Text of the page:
Stanford Transfer Application Essays
Please provide a statement that addresses your reasons for transferring and the objectives you hope to achieve. (250 to 650 words)
What piece of advice would you share with your younger self? Describe what experience or realization led you to this understanding. (50 to 150 words)
- What is the most significant challenge that society faces today? (50 word limit)
- What historical moment or event do you wish you could have witnessed? (50 word limit)
- What is the best compliment you have received? Who gave you this compliment? (50 word limit)
- Name one thing you are looking forward to experiencing at Stanford. (50 word limit)
- The Stanford community is deeply curious and driven to learn in and out of the classroom. Reflect on an idea or experience that makes you genuinely excited about learning. (100 to 250 words)
- Choose one of the two prompts below:
- Virtually all of Stanford’s undergraduates live on campus. Write a note to your future roommate that reveals something about you or that will help your roommate — and us — get to know you better. (100 to 250 words)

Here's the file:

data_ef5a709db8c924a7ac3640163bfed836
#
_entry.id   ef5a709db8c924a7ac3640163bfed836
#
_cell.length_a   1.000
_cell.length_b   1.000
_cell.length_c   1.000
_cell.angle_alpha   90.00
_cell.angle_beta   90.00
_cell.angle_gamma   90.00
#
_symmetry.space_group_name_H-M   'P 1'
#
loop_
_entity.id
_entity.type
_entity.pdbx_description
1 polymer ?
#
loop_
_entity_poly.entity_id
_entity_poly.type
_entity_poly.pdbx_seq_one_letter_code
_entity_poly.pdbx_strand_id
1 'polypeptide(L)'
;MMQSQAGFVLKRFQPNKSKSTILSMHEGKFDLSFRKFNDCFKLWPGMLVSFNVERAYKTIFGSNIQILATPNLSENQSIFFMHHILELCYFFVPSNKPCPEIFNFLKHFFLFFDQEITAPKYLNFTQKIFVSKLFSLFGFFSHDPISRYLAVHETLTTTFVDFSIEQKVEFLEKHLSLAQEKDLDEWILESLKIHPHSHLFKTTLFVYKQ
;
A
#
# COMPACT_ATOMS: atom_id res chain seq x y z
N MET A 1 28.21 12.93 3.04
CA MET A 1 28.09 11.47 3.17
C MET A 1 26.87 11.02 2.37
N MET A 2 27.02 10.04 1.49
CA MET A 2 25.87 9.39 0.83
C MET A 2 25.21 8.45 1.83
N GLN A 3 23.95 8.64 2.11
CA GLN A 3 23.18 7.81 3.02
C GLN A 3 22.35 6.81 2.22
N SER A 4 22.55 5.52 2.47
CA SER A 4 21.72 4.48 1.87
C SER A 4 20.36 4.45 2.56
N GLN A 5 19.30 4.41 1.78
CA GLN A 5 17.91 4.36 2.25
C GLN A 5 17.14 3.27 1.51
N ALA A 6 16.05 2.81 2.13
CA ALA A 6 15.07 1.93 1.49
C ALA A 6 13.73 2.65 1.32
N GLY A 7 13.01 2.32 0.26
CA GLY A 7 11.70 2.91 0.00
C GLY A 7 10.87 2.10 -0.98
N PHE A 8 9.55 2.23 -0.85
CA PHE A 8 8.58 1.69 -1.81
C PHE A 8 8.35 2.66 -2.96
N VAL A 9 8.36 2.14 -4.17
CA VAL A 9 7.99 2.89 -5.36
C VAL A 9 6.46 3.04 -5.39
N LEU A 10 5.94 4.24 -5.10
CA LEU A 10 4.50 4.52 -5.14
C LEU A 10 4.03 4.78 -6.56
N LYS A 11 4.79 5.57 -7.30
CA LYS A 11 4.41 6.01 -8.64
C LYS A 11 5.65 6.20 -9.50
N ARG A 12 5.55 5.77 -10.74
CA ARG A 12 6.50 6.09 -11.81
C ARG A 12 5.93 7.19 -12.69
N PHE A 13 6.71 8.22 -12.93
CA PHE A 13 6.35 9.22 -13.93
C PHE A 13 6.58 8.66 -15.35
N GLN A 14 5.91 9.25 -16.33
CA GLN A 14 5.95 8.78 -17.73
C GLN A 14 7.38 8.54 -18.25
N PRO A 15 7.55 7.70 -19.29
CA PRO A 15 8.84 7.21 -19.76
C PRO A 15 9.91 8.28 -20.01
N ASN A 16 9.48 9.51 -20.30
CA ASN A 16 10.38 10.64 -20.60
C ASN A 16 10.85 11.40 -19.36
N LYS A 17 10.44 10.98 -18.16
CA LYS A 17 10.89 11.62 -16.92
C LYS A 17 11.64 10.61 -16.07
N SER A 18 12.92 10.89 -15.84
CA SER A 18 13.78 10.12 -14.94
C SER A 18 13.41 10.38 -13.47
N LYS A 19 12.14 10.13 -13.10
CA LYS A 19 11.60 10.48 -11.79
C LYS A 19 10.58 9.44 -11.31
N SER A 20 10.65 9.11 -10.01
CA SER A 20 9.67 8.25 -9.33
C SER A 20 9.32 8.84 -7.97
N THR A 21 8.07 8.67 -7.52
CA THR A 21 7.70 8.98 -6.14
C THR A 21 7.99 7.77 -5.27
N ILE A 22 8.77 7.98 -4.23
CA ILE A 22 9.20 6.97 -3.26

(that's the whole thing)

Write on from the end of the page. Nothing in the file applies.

- Stanford’s community is an essential part of the undergraduate experience. We come from all walks of life, share our own traditions, take care of one another, and think of ourselves as family. How do you define family and what contributions have you made to yours? (100 to 250 words)
- Tell us about something that is meaningful to you and why. (100 to 250 words)
When Do Stanford Transfer Decisions Come Out?
Stanford transfer decisions come out by Mid-May.
Final Thoughts – Stanford Transfer Acceptance Rate
In a typical year, only 1 in 100 or 2 in 100 Stanford transfer applicants will be successful. It’s important to face these odds with a realistic mindset, as that will drive your other decision-making. For example, if you are someone intent on leaving your current school, you will want to apply to a number of a “safety” and “target” schools in addition to Stanford. In reality, Stanford is a “reach” for every student—even those with perfect grades and test scores. However, we don’t want you to interpret having a “realistic” mindset as being synonymous with a “negative” mindset. After all, 50 or so applicants each year are ultimately successful. If you have strong credentials, there is nothing wrong with putting maximum effort into your application and multitude of essays. College Transitions has indeed worked with students who have successfully earned admission to Stanford as a transfer applicant.
If you are looking for information on how to apply to Stanford as a first-year student, you may find the following blogs to be of interest:
Those searching for application info on other institutions may wish to visit our Dataverse pages:
Dave has over a decade of professional experience that includes work as a teacher, high school administrator, college professor, and independent educational consultant. He is a co-author of the books The Enlightened College Applicant (Rowman & Littlefield, 2016) and Colleges Worth Your Money (Rowman & Littlefield, 2020).